This rug will last literally for ever if it's looked after,
so you've got a real find here, actually, and I think if we put that into a general sale,
what I would have to do is put it in with a fairly conservative estimate...
Right. ..and maybe make a few phone calls, get the right people interested and go from there.
How would you feel about that?
Maybe, maybe not. I'm not sure.
Well, if you did decide to go ahead, I'd put an estimate of at least ?50 to ?80.
I think that's a minimum, but on the day we could probably do a lot better than that,
but it's obviously something you have to decide.
I'm not convinced Debra is ready to let go of her cherished blanket, and if that is the case,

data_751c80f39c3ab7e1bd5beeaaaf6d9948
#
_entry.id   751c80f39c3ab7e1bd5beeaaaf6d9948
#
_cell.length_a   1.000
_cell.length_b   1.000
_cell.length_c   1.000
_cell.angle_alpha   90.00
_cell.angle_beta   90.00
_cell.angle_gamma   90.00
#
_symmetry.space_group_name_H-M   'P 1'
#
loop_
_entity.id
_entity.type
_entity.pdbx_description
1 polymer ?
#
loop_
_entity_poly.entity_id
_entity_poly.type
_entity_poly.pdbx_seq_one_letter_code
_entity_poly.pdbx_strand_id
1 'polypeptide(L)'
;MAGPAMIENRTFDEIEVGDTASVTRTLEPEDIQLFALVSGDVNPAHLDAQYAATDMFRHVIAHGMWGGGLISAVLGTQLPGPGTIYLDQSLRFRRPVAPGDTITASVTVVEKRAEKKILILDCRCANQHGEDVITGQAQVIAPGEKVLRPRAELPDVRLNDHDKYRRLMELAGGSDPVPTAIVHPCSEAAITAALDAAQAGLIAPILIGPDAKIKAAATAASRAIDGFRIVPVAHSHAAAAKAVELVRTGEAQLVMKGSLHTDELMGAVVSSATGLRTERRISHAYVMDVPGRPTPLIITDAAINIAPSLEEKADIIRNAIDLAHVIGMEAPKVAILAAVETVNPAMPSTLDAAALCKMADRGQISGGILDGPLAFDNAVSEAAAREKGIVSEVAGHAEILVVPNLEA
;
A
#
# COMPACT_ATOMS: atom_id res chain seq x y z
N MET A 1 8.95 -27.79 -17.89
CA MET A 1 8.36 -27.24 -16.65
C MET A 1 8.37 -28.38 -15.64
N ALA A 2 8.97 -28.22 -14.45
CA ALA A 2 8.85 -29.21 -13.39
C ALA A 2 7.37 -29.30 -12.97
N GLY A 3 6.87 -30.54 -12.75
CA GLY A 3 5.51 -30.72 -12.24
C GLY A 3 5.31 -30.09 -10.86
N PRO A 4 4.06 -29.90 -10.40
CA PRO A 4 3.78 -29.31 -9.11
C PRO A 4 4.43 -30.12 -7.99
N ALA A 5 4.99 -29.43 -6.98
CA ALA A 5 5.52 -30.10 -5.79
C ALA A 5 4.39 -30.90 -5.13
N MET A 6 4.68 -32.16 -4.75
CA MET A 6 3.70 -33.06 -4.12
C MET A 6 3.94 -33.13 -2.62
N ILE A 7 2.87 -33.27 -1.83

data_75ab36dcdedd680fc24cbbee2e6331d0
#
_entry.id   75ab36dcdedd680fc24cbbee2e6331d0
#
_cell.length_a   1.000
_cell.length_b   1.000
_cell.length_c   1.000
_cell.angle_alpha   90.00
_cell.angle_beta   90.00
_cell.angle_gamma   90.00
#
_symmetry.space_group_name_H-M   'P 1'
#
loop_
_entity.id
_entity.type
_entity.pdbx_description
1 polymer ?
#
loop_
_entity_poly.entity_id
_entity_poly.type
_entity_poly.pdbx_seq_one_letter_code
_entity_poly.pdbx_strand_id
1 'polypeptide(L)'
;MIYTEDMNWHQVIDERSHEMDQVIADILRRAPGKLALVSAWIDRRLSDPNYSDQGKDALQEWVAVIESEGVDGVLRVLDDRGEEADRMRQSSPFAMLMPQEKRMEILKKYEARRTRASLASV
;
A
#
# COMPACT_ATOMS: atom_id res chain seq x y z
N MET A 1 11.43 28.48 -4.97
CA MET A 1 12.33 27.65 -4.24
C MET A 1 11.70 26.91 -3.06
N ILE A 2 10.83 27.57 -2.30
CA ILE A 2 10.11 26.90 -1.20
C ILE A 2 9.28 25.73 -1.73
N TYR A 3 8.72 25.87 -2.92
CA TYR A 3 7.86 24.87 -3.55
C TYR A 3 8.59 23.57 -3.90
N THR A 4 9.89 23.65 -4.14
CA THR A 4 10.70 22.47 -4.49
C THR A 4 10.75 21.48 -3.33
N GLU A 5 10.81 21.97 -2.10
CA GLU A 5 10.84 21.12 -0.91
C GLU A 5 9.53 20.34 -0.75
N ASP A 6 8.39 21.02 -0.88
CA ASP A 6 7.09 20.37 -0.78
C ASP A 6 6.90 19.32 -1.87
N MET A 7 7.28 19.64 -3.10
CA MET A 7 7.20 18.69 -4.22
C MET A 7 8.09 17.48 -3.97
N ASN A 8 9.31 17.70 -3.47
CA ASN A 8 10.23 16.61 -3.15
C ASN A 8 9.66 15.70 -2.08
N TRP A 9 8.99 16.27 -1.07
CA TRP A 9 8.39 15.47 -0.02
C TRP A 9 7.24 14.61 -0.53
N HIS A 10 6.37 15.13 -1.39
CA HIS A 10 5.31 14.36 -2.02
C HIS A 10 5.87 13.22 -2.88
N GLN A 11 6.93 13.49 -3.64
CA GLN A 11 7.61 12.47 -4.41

we have to make sure we have a host of alternatives,
so the team has turned the searching skills up a notch.
Once again, Siraj's obsession for collecting all and everything comes to our rescue.
These two stamp albums full of first-day covers,
along with his selection of cigarette cards,
could help boost our sales by at least ?80 to ?150.
While upstairs, Debra thinks she can help make up our funds, too.
Paul... Yep. Do you think this could be worth anything?
What have we got in here? Is it a gramophone or something?
No. Let me open it up for you.
Oh, wow, that's lovely!
It's a whole vanity case. You've got your brushes and your toothpaste holders and your mirror.
Where did this come from? I bought this at a yard sale in Seattle.
Did you? About 20, 25 years ago.
Do you know, I really like that, actually.
It brings back the golden age of travel, and when you go back to the 1920s and '30s,
you know, you need a whole accessory of items to go with you,
so you'd have your matching suitcase, your outfits, your handbag,
and your vanity case would mix in as well.
If you have a look at one of the brushes here, it's very Art Deco.
The use of geometry is one of the major things with Art Deco period,